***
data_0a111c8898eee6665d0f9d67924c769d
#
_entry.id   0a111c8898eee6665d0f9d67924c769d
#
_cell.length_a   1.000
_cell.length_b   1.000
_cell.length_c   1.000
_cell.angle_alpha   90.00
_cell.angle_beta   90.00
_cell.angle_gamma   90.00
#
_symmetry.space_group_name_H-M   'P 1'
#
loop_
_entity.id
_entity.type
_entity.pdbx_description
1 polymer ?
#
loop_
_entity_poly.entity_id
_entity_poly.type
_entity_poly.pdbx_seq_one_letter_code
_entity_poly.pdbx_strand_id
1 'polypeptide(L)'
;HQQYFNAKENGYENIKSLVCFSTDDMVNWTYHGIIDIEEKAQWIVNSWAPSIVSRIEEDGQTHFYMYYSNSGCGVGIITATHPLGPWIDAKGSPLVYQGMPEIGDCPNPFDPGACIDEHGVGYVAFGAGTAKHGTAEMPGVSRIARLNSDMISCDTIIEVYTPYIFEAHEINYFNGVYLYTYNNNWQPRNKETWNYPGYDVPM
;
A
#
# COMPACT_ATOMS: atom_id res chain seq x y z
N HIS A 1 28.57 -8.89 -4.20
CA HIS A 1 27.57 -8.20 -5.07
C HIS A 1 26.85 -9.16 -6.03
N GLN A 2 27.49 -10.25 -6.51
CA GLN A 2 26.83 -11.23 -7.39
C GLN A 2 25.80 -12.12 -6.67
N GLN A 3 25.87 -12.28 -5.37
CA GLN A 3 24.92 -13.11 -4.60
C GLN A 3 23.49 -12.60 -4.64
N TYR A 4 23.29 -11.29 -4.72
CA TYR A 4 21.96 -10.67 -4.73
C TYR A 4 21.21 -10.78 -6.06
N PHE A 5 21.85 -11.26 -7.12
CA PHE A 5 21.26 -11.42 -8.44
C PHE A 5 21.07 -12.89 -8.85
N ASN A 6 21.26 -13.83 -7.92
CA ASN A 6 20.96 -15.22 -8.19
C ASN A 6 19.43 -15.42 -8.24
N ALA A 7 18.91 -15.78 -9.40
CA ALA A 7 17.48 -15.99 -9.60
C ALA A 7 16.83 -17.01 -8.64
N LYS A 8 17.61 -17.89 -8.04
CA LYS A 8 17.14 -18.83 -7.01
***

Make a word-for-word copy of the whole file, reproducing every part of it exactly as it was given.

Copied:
data_0a111c8898eee6665d0f9d67924c769d
#
_entry.id   0a111c8898eee6665d0f9d67924c769d
#
_cell.length_a   1.000
_cell.length_b   1.000
_cell.length_c   1.000
_cell.angle_alpha   90.00
_cell.angle_beta   90.00
_cell.angle_gamma   90.00
#
_symmetry.space_group_name_H-M   'P 1'
#
loop_
_entity.id
_entity.type
_entity.pdbx_description
1 polymer ?
#
loop_
_entity_poly.entity_id
_entity_poly.type
_entity_poly.pdbx_seq_one_letter_code
_entity_poly.pdbx_strand_id
1 'polypeptide(L)'
;HQQYFNAKENGYENIKSLVCFSTDDMVNWTYHGIIDIEEKAQWIVNSWAPSIVSRIEEDGQTHFYMYYSNSGCGVGIITATHPLGPWIDAKGSPLVYQGMPEIGDCPNPFDPGACIDEHGVGYVAFGAGTAKHGTAEMPGVSRIARLNSDMISCDTIIEVYTPYIFEAHEINYFNGVYLYTYNNNWQPRNKETWNYPGYDVPM
;
A
#
# COMPACT_ATOMS: atom_id res chain seq x y z
N HIS A 1 28.57 -8.89 -4.20
CA HIS A 1 27.57 -8.20 -5.07
C HIS A 1 26.85 -9.16 -6.03
N GLN A 2 27.49 -10.25 -6.51
CA GLN A 2 26.83 -11.23 -7.39
C GLN A 2 25.80 -12.12 -6.67
N GLN A 3 25.87 -12.28 -5.37
CA GLN A 3 24.92 -13.11 -4.60
C GLN A 3 23.49 -12.60 -4.64
N TYR A 4 23.29 -11.29 -4.72
CA TYR A 4 21.96 -10.67 -4.73
C TYR A 4 21.21 -10.78 -6.06
N PHE A 5 21.85 -11.26 -7.12
CA PHE A 5 21.26 -11.42 -8.44
C PHE A 5 21.07 -12.89 -8.85
N ASN A 6 21.26 -13.83 -7.92
CA ASN A 6 20.96 -15.22 -8.19
C ASN A 6 19.43 -15.42 -8.24
N ALA A 7 18.91 -15.78 -9.40
CA ALA A 7 17.48 -15.99 -9.60
C ALA A 7 16.83 -17.01 -8.64
N LYS A 8 17.61 -17.89 -8.04
CA LYS A 8 17.14 -18.83 -7.01